When they began their next set, the crowd surged like soldiers rushing to war. The band opened up with “Twilight of the Thunder God,” and the whole crowd joined in on the shouting of the title words. Amon Amarth seemed to have even more energy the second time around, their long hair fanning in circles and the members strolling the stage with the presence of the gods they write about.
Having such a large discography is a true benefit of this group; they are able to choose from a massive armament of songs, and they did so, making sure to touch every album at least once. They went from playing new songs to two of their first-written songs (“Without Fear” and “Victorious March”). “With Oden on Our Side” was another crowd favorite, as was “Victorious March,” which was being screamingly requested by fans throughout the entire show (which the band took full advantage of, heightening the suspense by making it one of their final numbers). Though the band is known for both the thrash and the epically melodic, they chose to mainly play songs that were faster and harder than their long storybook tracks. However, “A Thousand Years of Oppression,” an undeniably heavy yet slower song, was still performed.
Hegg talked to the crowd here and there, his deeply rugged voice emanating throughout the venue, slightly explaining a bit of their Nordic ways pertaining to the music; at one point, he mentioned the upcoming Thor movie, jokingly condemning it for its mispronunciation of the thunder god’s name, which led them into their next song “Asator” (the Nordic way of saying Thor).
They played a number of songs during their second set and then said goodnight, but fans were in for another surprise; less than five minutes had passed before the band returned to the stage and played an encore of three songs, ending with “Varyags of Miklagaard,” a song that numerous people were surprised to see them play live. Hegg encouraged people to sing along; even if they didn’t know the words, they could still just scream. It was a grand final song, with the entire crowd once again coming together to chant while the entire downstairs evolved into a massive pit.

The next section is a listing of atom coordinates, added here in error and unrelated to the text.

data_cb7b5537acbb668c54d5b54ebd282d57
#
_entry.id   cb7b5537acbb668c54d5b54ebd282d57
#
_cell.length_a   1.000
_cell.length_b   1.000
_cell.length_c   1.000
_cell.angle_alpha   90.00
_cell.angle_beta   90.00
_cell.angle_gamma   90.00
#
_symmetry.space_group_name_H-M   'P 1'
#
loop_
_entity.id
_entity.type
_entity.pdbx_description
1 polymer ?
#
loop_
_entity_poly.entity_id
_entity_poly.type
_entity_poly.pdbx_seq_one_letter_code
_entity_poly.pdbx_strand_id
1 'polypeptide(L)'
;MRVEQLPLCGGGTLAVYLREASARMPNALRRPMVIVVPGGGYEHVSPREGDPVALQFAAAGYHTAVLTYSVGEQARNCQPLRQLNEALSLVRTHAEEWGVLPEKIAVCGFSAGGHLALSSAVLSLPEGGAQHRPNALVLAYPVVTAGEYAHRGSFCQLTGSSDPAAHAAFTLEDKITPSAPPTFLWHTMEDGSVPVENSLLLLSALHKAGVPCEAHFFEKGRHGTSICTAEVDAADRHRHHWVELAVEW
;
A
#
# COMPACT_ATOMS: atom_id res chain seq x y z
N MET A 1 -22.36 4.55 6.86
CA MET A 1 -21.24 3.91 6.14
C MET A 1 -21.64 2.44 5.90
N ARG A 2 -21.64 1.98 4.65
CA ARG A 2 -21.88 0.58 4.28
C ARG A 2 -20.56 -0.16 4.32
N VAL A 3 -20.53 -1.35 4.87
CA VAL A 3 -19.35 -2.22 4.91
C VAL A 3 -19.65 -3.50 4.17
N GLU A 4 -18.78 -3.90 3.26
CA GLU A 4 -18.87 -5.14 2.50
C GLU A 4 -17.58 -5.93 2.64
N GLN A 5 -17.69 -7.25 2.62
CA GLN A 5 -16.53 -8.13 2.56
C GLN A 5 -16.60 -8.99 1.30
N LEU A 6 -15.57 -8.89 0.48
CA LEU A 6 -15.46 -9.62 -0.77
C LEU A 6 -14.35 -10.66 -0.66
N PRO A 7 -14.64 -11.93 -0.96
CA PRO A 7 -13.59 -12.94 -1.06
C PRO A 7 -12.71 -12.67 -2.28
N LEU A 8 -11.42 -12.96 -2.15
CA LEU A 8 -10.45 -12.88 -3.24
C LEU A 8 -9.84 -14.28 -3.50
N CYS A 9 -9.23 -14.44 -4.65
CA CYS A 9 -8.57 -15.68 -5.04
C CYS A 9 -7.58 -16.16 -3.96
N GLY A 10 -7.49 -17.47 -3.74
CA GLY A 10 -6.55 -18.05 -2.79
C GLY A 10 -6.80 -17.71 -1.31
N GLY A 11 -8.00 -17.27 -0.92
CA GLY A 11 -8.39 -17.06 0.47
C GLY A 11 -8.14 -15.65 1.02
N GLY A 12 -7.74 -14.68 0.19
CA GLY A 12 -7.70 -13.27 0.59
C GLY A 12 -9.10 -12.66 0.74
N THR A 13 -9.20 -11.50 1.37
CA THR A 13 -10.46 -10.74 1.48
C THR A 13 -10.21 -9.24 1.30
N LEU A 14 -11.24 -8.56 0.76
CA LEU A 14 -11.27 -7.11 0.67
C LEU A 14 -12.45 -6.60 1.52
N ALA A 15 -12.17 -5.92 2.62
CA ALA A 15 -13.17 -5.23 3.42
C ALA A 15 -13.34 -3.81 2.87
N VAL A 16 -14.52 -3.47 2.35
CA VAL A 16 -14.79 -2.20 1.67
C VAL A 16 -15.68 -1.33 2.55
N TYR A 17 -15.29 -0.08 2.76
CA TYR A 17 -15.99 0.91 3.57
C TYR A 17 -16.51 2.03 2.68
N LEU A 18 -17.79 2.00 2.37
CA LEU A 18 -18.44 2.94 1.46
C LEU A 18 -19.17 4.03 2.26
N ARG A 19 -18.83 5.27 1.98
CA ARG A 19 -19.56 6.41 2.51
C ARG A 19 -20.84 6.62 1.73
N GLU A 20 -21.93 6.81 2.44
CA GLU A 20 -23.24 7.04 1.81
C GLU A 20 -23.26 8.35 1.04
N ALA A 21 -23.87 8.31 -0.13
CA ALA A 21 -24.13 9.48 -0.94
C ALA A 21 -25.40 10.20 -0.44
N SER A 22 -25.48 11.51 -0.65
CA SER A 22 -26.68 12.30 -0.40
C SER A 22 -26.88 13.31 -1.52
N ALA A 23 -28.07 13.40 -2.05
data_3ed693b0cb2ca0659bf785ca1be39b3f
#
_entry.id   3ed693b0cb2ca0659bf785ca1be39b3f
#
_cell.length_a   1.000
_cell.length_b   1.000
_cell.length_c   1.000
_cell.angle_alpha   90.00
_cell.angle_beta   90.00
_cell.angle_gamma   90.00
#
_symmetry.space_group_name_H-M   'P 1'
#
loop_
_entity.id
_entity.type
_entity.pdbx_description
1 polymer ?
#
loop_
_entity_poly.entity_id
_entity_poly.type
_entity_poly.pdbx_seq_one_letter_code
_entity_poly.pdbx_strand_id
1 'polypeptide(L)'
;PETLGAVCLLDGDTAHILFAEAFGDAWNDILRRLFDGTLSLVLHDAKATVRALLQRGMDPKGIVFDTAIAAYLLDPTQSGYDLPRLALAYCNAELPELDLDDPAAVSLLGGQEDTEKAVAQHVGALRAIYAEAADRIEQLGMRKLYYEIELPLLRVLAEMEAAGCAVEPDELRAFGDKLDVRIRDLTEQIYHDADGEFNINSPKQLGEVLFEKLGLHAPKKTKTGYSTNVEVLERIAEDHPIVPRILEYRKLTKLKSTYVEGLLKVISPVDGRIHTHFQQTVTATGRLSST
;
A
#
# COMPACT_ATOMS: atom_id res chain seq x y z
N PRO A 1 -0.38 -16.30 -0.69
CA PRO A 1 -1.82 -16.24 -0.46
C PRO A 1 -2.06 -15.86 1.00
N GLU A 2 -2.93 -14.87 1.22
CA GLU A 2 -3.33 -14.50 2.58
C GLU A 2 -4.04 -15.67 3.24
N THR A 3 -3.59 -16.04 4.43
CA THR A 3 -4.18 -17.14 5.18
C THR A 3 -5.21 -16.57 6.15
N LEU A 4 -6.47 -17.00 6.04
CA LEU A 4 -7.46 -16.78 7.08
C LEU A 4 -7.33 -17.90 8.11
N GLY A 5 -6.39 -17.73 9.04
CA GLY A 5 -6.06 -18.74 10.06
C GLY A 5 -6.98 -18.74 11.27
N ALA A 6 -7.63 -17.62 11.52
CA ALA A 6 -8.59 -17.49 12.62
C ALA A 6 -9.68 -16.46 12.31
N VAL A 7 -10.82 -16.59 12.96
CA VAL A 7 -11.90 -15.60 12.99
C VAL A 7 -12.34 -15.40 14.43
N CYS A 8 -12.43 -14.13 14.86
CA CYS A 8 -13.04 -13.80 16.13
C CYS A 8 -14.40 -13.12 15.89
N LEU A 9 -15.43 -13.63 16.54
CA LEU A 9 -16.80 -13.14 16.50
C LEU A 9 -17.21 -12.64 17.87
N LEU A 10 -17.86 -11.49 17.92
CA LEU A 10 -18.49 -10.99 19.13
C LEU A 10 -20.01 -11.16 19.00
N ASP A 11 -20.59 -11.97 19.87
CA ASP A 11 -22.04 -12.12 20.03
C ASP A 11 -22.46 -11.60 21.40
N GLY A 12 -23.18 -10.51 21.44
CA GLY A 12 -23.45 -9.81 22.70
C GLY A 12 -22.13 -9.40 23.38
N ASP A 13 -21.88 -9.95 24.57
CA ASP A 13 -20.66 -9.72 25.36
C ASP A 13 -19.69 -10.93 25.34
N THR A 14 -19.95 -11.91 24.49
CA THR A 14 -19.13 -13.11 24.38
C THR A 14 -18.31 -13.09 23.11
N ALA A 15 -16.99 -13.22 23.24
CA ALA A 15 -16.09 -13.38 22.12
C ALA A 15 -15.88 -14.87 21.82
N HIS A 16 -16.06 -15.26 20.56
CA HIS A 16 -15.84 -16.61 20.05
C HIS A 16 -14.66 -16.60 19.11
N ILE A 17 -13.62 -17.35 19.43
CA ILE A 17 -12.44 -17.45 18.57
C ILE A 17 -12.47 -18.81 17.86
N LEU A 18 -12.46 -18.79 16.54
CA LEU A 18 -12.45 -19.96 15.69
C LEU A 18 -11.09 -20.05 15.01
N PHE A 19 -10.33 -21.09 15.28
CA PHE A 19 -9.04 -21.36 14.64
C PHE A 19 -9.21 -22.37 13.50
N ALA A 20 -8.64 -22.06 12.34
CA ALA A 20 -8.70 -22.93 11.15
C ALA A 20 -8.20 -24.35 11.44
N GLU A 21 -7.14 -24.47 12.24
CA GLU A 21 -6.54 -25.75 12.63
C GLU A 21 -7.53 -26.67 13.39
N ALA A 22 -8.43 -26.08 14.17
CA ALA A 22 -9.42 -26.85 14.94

Once the show was over, the band shook hands with people, tossing guitar picks and drum sticks into the crowd. Sweaty, exhausted, yet happy people trooped out of the House of Blues like survivors of one of the battles that the band constantly details.
Live, the band sounds as if you’re listening to one of their cds; the infrequency of errors during their set only heighten the concert experience. Their energy is apparent even though they’ve been a group for almost twenty years. Whether or not you enjoy this particular group is irrelevant as long as you enjoy this genre of music. Amon Amarth are great to see live, and it is fully recommended by this author that you do so if you get a chance.
Photography: Ciera Leisenfelder
Words: Jeremy Bigelow